The other night I watched a documentary about Mike Tyson.  He was an animal in the gym.

Even Evander Hollyfield said he never saw anyone train so hard.  Tyson was in relentless pursuit of being the best and knew that happened long before he got into the ring.

Tyson destroyed everyone in his path (usually in the first round) on his way to becoming the Heavyweight Champion.  At some point he got distracted by the fame and discarded his relentless training habits before fighting a relative unknown and 42-1 underdog named James “Buster” Douglas.  Douglas shocked the world by sending Tyson to the canvas.

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How do we keep the fire burning?

I started running and triathlon with a simple goal:  To pull me from a downward spiral and feel alive again.  Three years later, I’m in an entirely different place and using the podium at Ironman Muncie 70.3 as motivation.

So, the struggle now becomes, am I going too far the other way?  Racing for the wrong reasons?

I have talked so much about “racing against yourself,” and I still believe that, but “racing to win” is a motivation used by nearly everyone in sport.  I can also add an entirely different toll on your brain and body.  For one thing, I will have to cut at least 20 minutes off a pretty good time (5:16) from my first trip to Muncie.

But that added pressure has me the most excited I’ve been for a race since my first Ironman at Wisconsin.  I’ve been focused (for me) and even opted out of 3 shorter races to stay focused on my training plan.

LabBikeAnything can happen, and caution is always on my mind, but as much as an aging-amateur-triathlete can, I am going for it.  And what’s wrong with that?

In many ways “wanting to win” is the ultimate test of racing against yourself.  For months you build challenging moments into the training.  Moments that will test your will make you familiar with the pain when it comes.  So, when I say I’m racing for the podium, what I really mean is that race is happening now.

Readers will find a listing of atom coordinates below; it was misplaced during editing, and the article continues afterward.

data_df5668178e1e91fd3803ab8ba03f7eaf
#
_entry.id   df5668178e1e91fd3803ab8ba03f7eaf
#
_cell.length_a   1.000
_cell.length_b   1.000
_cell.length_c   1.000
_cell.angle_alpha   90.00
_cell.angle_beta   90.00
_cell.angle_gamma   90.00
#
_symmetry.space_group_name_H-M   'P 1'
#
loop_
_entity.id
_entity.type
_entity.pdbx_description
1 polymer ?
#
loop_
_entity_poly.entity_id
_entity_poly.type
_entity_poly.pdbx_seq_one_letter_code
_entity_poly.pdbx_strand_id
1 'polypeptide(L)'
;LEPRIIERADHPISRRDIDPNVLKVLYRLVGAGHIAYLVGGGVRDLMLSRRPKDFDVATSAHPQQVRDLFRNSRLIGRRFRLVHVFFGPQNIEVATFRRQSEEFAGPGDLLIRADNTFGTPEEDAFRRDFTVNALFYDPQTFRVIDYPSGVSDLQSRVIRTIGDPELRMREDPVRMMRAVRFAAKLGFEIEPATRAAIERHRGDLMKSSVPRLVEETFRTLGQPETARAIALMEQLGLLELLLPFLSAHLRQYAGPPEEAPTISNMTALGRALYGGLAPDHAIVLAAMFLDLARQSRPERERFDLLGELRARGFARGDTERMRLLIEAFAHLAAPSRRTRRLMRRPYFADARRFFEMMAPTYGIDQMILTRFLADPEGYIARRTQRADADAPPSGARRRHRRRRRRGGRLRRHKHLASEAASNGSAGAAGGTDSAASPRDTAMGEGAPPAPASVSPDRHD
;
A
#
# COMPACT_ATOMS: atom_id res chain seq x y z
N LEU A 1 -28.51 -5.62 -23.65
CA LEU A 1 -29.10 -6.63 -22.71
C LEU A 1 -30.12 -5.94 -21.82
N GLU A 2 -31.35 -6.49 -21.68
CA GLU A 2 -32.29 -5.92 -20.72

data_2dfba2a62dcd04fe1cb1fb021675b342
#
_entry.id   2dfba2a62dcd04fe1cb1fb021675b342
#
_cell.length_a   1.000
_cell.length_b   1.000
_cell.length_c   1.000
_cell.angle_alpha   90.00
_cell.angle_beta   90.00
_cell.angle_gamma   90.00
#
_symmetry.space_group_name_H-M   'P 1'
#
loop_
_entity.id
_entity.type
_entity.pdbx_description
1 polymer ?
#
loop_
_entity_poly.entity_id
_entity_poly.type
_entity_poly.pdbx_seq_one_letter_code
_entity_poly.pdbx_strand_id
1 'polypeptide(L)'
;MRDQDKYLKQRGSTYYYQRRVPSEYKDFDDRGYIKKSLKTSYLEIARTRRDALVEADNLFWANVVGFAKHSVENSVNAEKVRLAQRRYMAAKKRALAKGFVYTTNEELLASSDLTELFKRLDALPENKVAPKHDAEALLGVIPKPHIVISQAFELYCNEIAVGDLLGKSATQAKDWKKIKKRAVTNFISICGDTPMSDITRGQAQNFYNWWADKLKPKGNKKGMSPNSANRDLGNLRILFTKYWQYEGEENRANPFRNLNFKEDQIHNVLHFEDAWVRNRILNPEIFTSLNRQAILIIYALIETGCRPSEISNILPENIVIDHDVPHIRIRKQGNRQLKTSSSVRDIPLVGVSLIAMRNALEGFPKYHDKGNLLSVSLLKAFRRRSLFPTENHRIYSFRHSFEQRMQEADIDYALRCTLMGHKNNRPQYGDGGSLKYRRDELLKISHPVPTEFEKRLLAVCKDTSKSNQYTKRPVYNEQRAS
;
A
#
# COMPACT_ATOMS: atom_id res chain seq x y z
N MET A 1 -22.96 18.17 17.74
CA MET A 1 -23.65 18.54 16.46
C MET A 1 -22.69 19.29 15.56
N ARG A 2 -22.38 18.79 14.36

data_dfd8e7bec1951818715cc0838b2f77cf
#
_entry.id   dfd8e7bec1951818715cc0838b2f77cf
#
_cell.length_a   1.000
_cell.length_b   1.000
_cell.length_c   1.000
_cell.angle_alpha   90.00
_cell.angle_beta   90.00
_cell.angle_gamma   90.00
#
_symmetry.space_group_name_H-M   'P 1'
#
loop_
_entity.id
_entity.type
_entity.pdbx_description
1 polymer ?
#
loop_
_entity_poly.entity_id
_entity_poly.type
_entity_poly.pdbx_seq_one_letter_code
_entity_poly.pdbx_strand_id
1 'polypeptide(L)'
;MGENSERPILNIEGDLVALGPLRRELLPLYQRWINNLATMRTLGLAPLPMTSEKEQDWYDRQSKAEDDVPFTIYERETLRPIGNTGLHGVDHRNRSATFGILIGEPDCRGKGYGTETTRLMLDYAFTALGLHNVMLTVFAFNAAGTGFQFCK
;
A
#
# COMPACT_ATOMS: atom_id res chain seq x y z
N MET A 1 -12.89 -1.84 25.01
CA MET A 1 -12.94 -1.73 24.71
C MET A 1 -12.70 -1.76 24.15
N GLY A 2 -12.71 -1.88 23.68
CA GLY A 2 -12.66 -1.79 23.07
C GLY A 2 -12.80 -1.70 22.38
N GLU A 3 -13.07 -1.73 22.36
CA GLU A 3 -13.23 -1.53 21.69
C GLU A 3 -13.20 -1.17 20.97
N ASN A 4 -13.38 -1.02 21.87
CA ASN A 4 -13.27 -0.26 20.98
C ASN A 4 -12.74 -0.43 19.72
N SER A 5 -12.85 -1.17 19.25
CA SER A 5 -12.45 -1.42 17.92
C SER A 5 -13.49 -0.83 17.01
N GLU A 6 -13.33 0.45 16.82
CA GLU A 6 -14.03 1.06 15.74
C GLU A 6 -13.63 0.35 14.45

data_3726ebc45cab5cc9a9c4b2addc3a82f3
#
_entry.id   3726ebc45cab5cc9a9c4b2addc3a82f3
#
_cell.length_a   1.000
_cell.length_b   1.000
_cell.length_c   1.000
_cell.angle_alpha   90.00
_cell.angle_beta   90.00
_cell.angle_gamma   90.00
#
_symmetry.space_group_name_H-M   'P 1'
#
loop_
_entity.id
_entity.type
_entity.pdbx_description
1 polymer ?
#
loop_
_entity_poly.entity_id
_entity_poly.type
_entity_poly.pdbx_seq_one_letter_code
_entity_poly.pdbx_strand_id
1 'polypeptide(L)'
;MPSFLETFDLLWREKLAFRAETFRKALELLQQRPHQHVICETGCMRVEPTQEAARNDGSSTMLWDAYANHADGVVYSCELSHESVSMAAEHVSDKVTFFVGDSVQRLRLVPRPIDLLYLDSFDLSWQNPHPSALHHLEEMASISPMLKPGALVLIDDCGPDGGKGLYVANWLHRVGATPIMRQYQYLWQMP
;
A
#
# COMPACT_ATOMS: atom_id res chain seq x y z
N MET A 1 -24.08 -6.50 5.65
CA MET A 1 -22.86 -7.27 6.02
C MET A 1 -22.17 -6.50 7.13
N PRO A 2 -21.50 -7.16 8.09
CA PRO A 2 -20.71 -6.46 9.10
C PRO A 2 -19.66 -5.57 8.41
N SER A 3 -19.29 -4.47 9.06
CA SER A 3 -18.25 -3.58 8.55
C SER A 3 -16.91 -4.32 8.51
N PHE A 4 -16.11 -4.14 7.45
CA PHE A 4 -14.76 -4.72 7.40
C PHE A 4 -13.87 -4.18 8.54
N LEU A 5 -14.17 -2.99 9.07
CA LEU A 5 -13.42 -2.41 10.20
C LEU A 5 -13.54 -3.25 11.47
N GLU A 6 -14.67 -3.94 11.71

It’s far from training for the Heavyweight Championship of the World, but motivation is relative.  There’s another level of fuel burning and it’s pretty cool.

I totally get the concept of training to feel better, but in all honestly, if I simply wanted to “feel great” (especially in a Zen sort of way) I wouldn’t be training for an Ironman.  It’s physically, emotionally, and spiritually draining.  Probably overkill in the grand scheme of wellness.

So, the competitor comes alive.

I have looked at who is racing Muncie and checked the last few years to see if the top finishers are coming back.  It doesn’t really matter because every race is different, and who knows who will show up, but it’s kinda fun, and frankly, that’s what I need right now.

I’ve sliced this scenario in every way possible and it will take the perfect race.  Finishing a 70.3 is definitely a major accomplishment, but I’m treating Muncie like my rematch with “Buster” Douglas.

Motivation has to come from somewhere.  I suppose it could be saving the world, but I’ve kinda turned that one over to a power higher than me.

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Other Posts Related to Muncie

Muncie Race Report 2013

Creepy Training Video for Muncie

Thoughts One Week Out From My First 70.3

What Motivates Your Race?

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